For smaller breweries, the competition demands that their branding stand out. Amid the rapid growth of this sector, many breweries have tapped into their packaging partners to find ways to be cost-effective and unique as they iterate.
Getting Personal
In a recent Infosys survey (one of many on the subject), 86 percent of consumers said personalization has some bearing on what they purchase and a quarter of them agreed personalization “significantly influences” their buying decisions.
Personalization can occur in many ways, including marketers automatically tracking your browsing habits and presenting related ads as you view other online sites, or a retailer leveraging their loyalty programs by sending someone a direct mail communication after noticing their recent purchase history and offering a special purchase price on a related product.
One of the most common ways brands personalize customer interactions now is through packaging. When Care/of launched, it did so not just with custom vitamin selections but also with personalized packaging — each daily satchel of supplements features a friendly message with the customer’s name. Before launching in 2016, the company amassed $3 million in funding. The following year, that funding ballooned to $14 million, according to Inc. By taking a hyper-custom approach across every touchpoint of their business — including packaging — the small startup helped disrupt the well-established vitamin industry.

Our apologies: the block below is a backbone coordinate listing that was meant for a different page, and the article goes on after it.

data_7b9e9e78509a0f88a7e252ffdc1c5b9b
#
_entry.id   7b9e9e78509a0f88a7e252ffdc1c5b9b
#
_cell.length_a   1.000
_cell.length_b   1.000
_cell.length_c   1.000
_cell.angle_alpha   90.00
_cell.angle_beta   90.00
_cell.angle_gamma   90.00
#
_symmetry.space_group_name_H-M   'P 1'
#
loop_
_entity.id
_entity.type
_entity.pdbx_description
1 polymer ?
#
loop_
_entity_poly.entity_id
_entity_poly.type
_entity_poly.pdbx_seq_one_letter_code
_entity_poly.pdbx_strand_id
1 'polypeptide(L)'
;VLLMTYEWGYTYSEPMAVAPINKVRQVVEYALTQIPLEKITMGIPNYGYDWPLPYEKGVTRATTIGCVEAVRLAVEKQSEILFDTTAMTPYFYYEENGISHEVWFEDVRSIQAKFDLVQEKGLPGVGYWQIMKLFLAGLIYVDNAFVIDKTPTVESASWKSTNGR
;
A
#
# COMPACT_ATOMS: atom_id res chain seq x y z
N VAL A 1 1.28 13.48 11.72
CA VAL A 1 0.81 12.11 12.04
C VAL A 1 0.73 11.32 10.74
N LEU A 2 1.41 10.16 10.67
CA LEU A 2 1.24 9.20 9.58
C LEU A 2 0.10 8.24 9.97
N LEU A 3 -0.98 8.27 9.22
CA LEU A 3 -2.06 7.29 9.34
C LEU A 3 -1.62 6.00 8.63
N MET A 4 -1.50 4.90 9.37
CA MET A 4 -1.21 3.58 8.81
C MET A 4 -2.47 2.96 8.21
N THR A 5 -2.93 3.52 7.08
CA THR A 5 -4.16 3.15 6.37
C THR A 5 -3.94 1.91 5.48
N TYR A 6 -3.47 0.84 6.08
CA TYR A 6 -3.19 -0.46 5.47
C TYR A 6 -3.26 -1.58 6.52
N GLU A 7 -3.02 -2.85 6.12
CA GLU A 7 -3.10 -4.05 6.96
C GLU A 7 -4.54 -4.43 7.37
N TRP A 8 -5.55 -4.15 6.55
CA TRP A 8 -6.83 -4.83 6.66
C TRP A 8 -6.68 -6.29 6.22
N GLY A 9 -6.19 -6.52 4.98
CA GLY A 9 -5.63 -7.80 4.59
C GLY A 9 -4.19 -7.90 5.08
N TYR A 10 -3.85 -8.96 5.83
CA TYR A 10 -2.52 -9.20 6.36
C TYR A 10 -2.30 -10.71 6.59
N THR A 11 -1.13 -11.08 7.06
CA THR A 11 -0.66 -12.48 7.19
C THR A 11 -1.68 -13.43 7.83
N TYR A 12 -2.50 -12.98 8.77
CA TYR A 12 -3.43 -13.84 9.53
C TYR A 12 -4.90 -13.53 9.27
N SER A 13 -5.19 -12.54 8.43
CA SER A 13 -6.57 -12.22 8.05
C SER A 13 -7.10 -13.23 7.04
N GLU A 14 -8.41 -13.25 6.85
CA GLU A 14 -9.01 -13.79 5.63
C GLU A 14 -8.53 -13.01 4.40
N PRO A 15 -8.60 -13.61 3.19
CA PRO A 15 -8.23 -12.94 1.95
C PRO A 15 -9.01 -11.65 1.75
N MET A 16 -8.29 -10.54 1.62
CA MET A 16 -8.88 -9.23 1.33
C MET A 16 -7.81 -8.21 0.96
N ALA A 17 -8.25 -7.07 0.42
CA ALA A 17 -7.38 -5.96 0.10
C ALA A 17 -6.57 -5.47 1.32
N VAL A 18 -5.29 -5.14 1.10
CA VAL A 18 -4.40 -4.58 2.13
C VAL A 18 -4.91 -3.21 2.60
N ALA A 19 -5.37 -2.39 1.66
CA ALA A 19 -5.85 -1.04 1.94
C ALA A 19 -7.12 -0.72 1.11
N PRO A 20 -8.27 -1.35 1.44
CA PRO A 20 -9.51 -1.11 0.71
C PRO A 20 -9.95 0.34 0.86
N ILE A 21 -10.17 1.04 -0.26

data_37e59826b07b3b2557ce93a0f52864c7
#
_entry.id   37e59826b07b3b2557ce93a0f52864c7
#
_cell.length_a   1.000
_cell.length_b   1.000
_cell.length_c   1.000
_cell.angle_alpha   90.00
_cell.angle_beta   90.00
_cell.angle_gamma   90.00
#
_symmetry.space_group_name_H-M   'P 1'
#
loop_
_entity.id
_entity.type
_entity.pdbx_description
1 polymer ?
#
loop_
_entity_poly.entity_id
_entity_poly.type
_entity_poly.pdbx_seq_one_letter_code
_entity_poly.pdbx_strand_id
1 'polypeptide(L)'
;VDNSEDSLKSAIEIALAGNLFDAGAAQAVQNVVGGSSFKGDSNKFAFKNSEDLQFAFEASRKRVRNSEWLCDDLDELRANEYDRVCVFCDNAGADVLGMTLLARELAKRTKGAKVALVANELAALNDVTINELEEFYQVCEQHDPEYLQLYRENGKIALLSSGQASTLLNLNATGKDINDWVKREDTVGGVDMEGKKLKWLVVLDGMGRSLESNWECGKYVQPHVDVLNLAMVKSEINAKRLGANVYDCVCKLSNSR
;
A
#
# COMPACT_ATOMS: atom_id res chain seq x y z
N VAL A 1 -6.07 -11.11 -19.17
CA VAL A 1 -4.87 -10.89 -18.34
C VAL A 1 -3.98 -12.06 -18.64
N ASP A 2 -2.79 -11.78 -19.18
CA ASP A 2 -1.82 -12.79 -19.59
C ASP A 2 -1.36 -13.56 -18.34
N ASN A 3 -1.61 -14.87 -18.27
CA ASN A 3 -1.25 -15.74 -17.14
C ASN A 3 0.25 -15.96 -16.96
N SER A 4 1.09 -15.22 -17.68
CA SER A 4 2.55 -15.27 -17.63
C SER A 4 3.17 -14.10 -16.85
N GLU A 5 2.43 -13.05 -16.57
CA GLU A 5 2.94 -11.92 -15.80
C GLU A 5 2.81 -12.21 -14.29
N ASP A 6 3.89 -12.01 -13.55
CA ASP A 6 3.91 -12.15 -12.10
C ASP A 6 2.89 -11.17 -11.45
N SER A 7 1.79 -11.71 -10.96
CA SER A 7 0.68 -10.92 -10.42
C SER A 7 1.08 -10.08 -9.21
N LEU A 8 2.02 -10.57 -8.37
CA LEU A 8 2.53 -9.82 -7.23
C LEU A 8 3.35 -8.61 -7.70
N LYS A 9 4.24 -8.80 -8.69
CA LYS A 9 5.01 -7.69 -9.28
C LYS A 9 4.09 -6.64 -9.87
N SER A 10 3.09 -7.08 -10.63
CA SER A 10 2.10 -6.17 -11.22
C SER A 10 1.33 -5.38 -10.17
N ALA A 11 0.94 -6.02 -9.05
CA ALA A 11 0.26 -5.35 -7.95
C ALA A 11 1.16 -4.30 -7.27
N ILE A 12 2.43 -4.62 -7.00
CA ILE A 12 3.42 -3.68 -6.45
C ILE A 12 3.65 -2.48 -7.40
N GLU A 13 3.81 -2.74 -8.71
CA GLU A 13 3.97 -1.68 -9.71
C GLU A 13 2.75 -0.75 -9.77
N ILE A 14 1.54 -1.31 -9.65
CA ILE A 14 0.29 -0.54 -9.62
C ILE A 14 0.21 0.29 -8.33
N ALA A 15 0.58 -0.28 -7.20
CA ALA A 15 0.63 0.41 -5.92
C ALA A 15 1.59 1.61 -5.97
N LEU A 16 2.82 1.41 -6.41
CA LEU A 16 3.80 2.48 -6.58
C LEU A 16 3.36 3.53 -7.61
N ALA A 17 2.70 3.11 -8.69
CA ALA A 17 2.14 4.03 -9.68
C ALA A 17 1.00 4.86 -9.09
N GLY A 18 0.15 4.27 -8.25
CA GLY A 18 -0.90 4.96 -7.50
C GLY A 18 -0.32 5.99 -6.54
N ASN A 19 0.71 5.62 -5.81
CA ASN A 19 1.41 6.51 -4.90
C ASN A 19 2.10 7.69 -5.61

Quality Print Jobs
Another advantage smaller brands have today is the ability to access a much wider array of quality materials — something once reserved for mature companies with larger budgets. Today’s digitally-enabled print service providers can leverage digital presses and finishing equipment to combine plastics, foils, adhesives, rubber, liners and amazing colors to create seemingly new products by freshening-up their packages or labels.
For instance, Anstadt Communications, an integrated marketing and graphics communications company in York, Pennsylvania, helped Ellicott & Co., a high-end boutique, appeal to savvy, young consumers. Using digital presses, it printed 16 different multisensory classic cocktail recipe cards made from silver foil and polymer. The gift items were produced on an 80-pound Verso Blazer Digital Satin Cover and embellished with digital technology. They proved so successful the business continued making the cards beyond a limited first run.
As we navigate this new Renaissance Period, it is important to recognize the opportunity modern graphics solutions, supported by digital presses, offer for competitive differentiation. By working with a skilled PSP, even the smallest brand can look like a major player to experience-hungry consumers.


Dave Prezzano is the Vice President and General Manager of the Americas Graphics Solutions Business for HP Inc. He is responsible for the go-to-market strategy, execution and overall financial performance of the business. This includes the sale and delivery of HP’s Graphics Solutions portfolio in North and South American markets, including Large Format printers (Latex, DesignJet and PageWide XL), Indigo digital presses, Scitex industrial presses, PageWide web presses and associated services and supplies.